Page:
Immigration Law Essays
U.S. Treatment of Haitian Refugees, Rita J. Verga
Despite the recent violent uprising and reports of politically motivated killings in Haiti, in February 2004 President Bush proclaimed that "We will turn back any refugee that attempts to reach our shore, and that message needs to be very clear as well to the Haitian people." Although U.S. officials subsequently clarified that they would not return those with a credible fear of persecution, the current practice for identifying people who have such a fear is totally inadequate, and results in the return of individuals who qualify for refugee status. The attached article describes the implementation of Bush's "interdiction" policy by the Coast Guard, which patrols the waters off Haiti, and immediately returns fleeing Haitians. The implementation of the interdiction policy is contrary to both domestic and international law and norms, and is grossly discriminatory in light of the treatment of Cubans by the United States.
Under the 1951 U.N. Refugee Convention and its 1967 Protocol, the United States is prohibited from returning refugees to countries where their lives or freedom are threatened. Likewise, 243(h) of the Immigration and Nationality Act (INA) prohibits the return of any refugee to a country where their life or freedom would be threatened on account of membership in a particular social group, or political opinion. Anecdotal evidence and the widely reported political situation in Haiti strongly indicate that some of the Haitians who are fleeing are doing so for reasons related to persecution for political beliefs and/or associations. Logic dictates that they should therefore qualify as refugees, and be protected from return to Haiti by both international and domestic law...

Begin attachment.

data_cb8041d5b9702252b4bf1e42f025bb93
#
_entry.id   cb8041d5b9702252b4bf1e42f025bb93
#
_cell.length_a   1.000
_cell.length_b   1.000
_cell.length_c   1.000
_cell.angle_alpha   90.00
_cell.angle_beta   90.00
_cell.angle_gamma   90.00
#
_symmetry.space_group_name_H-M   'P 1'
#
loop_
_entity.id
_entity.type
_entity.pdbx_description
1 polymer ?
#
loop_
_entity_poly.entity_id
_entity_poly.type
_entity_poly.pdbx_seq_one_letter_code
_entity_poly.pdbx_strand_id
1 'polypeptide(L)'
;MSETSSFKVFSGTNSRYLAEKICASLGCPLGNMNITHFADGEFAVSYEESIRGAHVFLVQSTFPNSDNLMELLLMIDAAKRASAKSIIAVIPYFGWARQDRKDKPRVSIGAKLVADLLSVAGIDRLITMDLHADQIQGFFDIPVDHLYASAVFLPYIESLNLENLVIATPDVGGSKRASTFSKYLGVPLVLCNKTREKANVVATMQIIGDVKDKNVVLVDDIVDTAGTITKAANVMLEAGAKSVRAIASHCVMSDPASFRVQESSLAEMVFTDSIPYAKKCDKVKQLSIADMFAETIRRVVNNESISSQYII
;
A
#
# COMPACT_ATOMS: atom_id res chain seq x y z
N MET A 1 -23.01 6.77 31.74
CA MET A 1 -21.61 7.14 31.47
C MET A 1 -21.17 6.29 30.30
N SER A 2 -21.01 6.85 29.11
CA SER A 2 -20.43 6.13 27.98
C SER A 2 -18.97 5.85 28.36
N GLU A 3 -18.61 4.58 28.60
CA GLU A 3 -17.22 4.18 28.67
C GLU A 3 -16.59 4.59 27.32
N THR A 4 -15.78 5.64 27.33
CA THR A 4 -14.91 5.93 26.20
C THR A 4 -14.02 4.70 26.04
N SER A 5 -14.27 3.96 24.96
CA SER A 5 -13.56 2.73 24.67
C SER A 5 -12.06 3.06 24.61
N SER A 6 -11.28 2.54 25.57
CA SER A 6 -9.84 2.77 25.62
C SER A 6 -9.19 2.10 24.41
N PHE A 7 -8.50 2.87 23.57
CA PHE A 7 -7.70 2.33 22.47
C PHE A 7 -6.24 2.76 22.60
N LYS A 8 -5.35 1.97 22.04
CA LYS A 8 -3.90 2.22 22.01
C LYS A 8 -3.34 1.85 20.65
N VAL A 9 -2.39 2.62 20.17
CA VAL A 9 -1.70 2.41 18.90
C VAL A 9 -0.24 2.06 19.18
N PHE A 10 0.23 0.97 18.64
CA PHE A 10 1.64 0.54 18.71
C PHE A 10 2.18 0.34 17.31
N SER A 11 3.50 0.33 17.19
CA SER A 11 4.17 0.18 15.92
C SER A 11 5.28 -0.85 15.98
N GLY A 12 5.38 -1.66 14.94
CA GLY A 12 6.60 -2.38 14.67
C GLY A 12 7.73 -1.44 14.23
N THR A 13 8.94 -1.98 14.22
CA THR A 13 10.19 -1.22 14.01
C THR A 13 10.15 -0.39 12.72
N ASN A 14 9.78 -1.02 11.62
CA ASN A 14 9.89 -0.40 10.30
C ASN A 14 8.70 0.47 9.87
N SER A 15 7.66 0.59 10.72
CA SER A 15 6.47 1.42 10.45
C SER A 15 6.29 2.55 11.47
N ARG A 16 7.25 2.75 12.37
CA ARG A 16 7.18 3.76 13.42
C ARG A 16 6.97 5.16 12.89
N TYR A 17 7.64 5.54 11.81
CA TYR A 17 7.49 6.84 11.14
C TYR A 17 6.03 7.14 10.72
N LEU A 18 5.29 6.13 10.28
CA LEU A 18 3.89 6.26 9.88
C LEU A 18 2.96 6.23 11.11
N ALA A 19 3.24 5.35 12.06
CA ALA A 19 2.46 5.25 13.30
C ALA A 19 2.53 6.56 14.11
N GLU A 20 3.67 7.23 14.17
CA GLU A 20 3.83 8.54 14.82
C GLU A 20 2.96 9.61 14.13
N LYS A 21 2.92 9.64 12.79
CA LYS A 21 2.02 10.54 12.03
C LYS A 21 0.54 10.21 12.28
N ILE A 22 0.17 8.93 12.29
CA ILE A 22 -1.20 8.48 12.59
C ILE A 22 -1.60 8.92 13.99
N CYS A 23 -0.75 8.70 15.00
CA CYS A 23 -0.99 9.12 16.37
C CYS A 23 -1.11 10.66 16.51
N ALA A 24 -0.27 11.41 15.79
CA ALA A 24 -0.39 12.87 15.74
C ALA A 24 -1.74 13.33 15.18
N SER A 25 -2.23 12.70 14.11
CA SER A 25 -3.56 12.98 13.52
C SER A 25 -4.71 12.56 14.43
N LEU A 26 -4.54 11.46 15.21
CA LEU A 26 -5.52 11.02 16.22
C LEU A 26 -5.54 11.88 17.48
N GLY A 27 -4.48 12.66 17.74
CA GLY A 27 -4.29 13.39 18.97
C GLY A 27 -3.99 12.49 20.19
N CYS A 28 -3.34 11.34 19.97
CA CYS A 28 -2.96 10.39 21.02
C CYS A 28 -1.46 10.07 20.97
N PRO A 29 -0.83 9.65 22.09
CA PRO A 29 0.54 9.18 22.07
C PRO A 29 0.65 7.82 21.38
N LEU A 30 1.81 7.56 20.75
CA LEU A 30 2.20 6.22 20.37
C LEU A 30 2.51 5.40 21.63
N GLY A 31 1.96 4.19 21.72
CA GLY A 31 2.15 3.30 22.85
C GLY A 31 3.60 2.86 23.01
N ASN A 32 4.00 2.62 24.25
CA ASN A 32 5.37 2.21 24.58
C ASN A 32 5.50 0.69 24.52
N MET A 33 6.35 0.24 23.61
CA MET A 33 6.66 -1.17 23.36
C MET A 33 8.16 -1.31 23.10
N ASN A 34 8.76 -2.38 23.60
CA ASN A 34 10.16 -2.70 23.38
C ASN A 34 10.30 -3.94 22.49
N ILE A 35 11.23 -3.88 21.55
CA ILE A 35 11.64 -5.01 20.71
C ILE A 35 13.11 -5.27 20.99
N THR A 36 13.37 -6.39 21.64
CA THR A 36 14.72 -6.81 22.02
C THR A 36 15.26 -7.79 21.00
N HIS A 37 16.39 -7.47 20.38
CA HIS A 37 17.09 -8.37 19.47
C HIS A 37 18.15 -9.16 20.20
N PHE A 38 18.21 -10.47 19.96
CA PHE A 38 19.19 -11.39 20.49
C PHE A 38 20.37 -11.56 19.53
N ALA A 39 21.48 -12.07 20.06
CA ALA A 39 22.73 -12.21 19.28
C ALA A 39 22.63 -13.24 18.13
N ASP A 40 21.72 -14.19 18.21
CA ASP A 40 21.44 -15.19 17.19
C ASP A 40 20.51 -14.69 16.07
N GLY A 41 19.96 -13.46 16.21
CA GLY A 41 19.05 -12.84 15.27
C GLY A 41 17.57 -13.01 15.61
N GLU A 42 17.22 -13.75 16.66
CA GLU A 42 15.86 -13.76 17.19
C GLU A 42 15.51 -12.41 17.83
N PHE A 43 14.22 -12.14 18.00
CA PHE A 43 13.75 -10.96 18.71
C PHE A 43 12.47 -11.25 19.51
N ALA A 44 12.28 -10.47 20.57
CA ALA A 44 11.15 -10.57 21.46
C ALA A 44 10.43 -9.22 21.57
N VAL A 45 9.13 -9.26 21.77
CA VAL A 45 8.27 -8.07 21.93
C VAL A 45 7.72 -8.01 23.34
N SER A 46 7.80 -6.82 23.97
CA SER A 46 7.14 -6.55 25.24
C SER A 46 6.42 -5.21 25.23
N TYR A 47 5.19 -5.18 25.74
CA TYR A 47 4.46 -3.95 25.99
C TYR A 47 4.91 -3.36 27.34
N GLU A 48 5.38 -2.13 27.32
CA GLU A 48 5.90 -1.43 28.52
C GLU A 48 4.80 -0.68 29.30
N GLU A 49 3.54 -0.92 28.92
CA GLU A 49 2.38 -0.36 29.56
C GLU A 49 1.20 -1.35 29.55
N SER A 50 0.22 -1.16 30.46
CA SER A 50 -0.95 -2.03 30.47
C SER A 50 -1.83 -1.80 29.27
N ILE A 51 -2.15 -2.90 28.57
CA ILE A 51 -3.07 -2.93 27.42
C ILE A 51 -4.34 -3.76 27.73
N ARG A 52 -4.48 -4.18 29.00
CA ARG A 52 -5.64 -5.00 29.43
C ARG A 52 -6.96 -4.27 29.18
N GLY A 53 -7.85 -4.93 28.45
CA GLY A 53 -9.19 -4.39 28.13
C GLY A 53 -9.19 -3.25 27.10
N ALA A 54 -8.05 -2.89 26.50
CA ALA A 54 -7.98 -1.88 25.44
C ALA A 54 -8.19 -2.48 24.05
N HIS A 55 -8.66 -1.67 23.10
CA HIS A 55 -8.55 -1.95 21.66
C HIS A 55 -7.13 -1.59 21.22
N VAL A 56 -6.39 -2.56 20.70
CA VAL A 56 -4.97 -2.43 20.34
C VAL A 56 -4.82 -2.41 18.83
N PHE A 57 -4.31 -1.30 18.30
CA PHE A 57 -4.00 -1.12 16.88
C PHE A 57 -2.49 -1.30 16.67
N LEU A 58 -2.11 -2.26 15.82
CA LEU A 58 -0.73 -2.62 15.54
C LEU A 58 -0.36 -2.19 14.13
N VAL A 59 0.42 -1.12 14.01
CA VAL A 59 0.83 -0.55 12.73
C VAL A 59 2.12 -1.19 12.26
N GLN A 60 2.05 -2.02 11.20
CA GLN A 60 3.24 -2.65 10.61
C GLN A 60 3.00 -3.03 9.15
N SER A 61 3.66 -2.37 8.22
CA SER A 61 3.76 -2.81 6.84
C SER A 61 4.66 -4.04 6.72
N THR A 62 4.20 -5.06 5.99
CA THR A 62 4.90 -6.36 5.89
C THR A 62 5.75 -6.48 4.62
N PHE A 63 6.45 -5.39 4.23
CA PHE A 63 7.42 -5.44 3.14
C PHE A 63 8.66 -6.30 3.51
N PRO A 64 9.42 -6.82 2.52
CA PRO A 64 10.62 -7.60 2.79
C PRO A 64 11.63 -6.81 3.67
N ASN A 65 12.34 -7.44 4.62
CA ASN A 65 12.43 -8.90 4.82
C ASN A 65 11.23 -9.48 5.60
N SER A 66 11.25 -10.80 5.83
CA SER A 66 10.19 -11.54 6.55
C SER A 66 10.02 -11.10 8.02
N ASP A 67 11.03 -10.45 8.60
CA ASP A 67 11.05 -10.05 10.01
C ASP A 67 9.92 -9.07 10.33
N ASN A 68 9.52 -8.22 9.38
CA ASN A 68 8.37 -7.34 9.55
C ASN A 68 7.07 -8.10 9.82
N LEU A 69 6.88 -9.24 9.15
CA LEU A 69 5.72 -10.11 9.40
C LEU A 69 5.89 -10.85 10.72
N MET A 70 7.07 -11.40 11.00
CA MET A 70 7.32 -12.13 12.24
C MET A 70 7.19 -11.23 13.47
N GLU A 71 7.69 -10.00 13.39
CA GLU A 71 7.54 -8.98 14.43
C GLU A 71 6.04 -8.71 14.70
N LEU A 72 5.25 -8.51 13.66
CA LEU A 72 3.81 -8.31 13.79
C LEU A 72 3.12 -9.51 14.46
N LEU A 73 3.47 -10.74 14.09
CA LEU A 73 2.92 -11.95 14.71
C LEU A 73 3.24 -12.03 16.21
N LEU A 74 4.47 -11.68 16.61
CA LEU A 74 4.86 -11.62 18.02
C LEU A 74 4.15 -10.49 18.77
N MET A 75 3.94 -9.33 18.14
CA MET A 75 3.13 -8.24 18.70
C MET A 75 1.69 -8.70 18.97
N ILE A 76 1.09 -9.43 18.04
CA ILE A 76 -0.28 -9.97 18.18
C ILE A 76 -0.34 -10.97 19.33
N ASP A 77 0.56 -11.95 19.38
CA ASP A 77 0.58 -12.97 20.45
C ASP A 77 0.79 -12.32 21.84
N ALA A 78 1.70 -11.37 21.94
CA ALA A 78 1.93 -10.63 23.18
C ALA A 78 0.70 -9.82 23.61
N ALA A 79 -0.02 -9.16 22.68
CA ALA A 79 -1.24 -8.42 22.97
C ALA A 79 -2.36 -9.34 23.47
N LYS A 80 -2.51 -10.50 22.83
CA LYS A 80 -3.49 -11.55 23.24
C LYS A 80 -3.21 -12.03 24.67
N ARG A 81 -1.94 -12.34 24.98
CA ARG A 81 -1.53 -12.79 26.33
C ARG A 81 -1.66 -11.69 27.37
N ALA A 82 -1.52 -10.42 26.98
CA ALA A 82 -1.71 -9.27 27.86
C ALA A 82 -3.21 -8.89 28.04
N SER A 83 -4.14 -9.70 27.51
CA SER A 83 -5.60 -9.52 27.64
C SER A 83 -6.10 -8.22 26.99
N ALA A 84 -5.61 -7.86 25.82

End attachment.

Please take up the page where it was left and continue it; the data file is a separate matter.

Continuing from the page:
In spite of this, the United States does not recognize its international and domestic obligations. In Sale v. Haitian Centers Council, Inc., the Supreme Court declared that the U.S. policy of intercepting boats carrying Haitians seeking political asylum and returning them to Haiti without a hearing to determine whether they qualify as refugees did not contravene domestic or international law.
Regardless of the underlying cause for the difference in treatment, a persuasive argument can and must be made that fundamental principles of fairness require equal treatment of all refugees...The Lawyers Committee for Human Rights proposes that all individuals who are interdicted on boats by the U.S. government be individually apprised, in a language that they understand, that they can express any fears or concerns about being returned to their home country. They propose that anyone who does indicate a fear should be interviewed by a trained INS asylum officer.
The Lawyers Committee's proposal is sensible. The U.S. Coast Guard recently has interdicted well over five hundred Haitians. It is therefore crucial for the Bush administration to immediately set out a clear policy that complies with its legal obligations to protect refugees. It must establish procedures, and allocate the necessary resources to ensure that no one is returned to Haiti who is in danger of being persecuted, tortured, or killed. To do so requires giving each interdicted Haitian a meaningful opportunity to tell his or her story and carefully assessing the claims made.